As he forced himself to slowly partake of the food, his mind drifted back over the last few months. Walking from town to town, doing odd jobs for food and a place to lay his head, he’d worked his way east to escape the turmoil surrounding the farm in Western Pennsylvania. The last few days drizzled with cold rain and his body ached all over with fever and chills. Even when hunger gnawed his insides, he refused to steal or beg for food. The last thing he wanted was to sneak a ride with the railroad, but when he couldn’t walk another mile, he hopped a train going south.
The box car appeared deserted as he crawled into a far corner to escape the wind that rushed through the sliding door. Without the energy to close it, he curled into a fetal ball on the bare floor and prayed for death to claim him. He remembered clearly his feeble cry, “God, have mercy on me. Forgive me and give me the grace to forgive. Take me home to heaven to be with Libby.”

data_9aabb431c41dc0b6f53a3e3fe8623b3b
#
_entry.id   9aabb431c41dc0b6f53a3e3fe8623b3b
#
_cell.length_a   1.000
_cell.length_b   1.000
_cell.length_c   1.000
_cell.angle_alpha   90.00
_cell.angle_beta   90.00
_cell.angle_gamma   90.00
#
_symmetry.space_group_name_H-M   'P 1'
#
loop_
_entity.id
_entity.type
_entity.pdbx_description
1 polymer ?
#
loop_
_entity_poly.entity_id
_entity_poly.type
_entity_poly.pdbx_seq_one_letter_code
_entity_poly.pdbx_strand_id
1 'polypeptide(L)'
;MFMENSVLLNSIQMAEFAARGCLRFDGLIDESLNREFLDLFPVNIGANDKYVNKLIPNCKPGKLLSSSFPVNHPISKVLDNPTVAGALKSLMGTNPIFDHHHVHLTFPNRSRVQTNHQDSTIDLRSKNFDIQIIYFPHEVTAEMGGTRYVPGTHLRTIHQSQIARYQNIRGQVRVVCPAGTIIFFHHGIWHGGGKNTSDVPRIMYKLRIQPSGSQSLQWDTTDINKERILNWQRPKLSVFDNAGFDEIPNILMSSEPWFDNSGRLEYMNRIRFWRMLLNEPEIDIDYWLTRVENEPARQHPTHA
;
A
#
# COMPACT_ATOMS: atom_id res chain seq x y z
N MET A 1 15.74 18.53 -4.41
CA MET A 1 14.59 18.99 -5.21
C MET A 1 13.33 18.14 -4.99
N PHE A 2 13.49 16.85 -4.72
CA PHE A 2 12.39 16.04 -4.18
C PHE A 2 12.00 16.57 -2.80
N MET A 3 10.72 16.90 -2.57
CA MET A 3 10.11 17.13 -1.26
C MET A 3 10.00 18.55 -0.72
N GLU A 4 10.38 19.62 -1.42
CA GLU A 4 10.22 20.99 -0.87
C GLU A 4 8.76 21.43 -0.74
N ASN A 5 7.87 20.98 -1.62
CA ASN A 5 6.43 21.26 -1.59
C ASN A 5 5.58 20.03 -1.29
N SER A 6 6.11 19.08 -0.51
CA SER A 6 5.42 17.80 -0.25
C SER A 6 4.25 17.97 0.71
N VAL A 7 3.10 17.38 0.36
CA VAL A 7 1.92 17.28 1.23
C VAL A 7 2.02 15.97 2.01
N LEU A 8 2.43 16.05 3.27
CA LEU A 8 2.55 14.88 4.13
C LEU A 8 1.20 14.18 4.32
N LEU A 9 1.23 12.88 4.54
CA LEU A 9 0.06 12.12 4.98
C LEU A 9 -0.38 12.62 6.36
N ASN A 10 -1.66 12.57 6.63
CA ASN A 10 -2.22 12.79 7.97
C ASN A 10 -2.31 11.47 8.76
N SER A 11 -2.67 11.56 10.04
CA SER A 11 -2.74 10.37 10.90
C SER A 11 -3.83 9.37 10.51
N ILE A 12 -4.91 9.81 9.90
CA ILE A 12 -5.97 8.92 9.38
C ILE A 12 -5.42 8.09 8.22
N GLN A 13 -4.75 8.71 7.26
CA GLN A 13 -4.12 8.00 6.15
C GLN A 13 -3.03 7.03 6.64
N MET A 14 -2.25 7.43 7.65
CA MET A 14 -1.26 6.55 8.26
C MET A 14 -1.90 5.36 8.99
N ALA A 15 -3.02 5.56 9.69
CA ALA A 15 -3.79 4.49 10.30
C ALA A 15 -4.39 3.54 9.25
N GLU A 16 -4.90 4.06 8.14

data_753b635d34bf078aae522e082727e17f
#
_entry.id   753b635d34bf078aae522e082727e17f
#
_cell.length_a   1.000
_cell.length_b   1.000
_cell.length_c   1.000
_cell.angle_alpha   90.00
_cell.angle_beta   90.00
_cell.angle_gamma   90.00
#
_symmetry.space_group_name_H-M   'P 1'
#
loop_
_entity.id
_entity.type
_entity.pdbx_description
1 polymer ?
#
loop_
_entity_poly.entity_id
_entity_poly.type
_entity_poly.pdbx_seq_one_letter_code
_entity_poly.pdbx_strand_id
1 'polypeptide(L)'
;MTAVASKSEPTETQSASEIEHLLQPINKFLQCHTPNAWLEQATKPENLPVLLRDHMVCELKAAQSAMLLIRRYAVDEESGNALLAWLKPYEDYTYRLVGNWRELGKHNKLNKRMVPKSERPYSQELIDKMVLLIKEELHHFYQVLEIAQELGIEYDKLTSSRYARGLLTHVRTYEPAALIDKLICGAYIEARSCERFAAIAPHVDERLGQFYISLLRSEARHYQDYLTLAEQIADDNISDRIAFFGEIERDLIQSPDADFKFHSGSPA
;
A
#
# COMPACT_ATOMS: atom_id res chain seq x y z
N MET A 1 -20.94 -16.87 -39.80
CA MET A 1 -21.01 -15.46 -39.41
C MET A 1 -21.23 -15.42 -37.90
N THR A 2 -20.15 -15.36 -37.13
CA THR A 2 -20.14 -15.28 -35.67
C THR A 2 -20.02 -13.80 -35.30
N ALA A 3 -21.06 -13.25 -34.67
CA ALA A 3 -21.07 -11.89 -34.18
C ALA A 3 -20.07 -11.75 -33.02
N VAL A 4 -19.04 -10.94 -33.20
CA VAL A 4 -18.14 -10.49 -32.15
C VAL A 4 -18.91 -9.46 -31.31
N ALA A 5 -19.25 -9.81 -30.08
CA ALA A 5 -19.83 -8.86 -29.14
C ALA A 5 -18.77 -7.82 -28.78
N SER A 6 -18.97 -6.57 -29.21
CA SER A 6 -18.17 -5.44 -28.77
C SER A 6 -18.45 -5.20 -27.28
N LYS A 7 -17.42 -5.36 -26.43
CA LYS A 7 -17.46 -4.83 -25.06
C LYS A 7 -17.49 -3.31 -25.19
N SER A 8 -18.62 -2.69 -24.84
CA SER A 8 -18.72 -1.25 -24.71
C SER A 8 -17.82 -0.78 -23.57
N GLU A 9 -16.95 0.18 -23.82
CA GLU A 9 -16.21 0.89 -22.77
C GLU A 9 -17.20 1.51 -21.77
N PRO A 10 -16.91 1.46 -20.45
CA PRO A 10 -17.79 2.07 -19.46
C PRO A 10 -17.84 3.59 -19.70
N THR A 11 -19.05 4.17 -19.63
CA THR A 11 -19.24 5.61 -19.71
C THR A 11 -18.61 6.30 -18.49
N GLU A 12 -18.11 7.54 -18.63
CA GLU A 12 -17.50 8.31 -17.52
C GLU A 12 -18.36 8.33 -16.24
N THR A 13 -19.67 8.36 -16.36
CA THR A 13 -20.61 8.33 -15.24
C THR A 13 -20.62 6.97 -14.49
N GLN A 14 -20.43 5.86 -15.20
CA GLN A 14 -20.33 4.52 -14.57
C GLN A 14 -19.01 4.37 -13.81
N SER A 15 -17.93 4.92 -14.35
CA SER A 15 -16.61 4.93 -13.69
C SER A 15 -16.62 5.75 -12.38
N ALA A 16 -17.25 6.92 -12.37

After the prayer of surrender, his delirious mind forced him into nightmares filled with the sensation of falling, crawling through brambles, and running from the sounds of wild dogs. His clothes, torn and wet, allowed the cold to seep into every crevice of his being. He struggled to reach the bright light he saw in the distance. When he finally regained full consciousness, he found himself in this very kitchen, surrounded by warmth and comfort, clouded only by his painful memories.
Feeling a sudden loss from the warmth of the stove, Ben looked up from his meal directly into the eyes of the woman. She leaned against the table with her arms crossed over her chest as though assessing him from head to toe. Compared to Libby, she appeared small and weak, but he’d already experienced a hidden strength within that tantalizingly beautiful body. How else could she have assisted him from the floor? Her reassuring smile lit up her face, displaying matching dimples. The dark eyes seemed displaced against the strands of blonde hair managing to escape the tight bun.